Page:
Last week, So You Want to Write a Cookbook: Part 1 offered some insider advice to would-be authors with Julia Child ambitions. Today, with Part 2, a few answers to those questions you didn't know to ask, from what makes a recipe yours to how to get an agent.
How do I create an original recipe?
1. Read cookbooks, and travelogues, and biographies and memoirs of interesting people from cultures that intrigue you. New cookbooks are the most seductive, of course, but the 641 section of the library is every food writer's friend. Other people's recipes can be a starting point; after all, you can't create your own pesto recipe without knowing the typical way a pesto is put together. Anything you taste, or even just read about, can be an inspiration for a recipe. The important part? Once you've got your idea, get in the kitchen and mess around. Measure, take notes, taste, take more notes, make it again. This is the part that is messy and time consuming, but the strength of your recipes depends on it.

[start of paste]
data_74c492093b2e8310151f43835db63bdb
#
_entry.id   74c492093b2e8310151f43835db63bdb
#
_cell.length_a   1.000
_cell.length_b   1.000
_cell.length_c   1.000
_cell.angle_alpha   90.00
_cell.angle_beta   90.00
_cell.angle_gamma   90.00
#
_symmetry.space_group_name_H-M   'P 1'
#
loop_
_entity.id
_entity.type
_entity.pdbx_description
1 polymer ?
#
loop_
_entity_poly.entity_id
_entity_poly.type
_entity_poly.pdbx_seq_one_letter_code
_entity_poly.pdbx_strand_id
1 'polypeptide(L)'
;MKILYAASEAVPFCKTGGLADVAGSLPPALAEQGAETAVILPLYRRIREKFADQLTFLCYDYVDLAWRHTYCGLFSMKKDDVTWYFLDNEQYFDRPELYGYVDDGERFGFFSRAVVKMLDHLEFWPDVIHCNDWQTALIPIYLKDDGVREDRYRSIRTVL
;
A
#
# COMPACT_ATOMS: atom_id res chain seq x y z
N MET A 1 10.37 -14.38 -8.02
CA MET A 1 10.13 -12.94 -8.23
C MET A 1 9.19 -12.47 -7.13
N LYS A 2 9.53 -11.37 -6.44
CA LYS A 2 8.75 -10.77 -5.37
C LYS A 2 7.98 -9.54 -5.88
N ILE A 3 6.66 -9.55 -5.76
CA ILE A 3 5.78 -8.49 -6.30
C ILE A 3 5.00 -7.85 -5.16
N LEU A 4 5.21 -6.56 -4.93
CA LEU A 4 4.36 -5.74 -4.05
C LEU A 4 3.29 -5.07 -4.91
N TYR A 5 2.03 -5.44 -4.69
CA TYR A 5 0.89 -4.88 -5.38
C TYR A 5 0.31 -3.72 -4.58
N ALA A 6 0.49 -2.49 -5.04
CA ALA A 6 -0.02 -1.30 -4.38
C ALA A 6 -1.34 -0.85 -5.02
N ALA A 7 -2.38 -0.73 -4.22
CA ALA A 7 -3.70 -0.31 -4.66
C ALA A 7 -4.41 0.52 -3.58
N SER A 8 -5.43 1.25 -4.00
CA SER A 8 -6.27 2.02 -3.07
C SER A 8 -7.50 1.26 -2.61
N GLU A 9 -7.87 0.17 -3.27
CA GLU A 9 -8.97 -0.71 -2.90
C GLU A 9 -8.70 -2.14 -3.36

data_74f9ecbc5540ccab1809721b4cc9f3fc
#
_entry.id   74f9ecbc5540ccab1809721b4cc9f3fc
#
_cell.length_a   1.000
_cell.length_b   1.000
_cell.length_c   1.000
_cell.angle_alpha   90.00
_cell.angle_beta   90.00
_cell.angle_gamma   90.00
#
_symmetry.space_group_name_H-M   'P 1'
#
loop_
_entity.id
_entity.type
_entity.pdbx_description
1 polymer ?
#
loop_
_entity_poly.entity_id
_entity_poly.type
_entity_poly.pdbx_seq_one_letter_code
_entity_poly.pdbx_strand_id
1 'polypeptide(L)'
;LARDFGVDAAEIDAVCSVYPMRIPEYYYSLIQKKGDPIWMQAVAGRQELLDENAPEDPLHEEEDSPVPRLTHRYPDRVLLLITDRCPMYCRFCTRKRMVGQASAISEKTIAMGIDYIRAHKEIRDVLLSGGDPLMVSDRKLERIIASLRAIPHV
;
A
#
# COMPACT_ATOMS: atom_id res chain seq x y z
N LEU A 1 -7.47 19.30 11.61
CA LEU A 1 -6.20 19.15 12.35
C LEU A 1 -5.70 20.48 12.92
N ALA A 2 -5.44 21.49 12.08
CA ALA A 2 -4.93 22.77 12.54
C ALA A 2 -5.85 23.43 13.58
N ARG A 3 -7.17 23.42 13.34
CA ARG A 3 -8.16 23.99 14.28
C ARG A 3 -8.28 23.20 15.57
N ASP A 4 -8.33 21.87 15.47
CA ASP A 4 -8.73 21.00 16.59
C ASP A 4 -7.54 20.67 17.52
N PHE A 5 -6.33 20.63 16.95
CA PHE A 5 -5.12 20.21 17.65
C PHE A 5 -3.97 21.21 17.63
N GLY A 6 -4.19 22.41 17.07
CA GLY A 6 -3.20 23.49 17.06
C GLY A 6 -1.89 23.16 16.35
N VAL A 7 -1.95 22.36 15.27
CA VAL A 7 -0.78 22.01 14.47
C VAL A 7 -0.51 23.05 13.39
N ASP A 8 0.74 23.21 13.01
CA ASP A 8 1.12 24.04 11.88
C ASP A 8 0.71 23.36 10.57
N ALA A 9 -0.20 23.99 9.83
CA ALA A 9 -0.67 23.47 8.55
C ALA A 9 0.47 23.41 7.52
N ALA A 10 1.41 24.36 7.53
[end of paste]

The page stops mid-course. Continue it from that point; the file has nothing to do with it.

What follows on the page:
Once you've got your recipes nailed down, pass them around. Get your mom, your friends (especially the ones who say they can't cook), and your neighbors to make these dishes. No hints, no tips, just what's written down. See if you can taste and take a look at what they produce.
As for the source of your inspiration, when in doubt, attribute. Cookbook author and former Bay Area pastry chef David Lebovitz recently posted a very useful article about copyrighting and fair play around recipes. Remember, even if you found something floating around on the internet with no attribution, it didn't get there by itself. Someone, somewhere created that recipe, and it's not yours until you've shaken it up, changed some ingredients, and re-written the instructions in your own voice.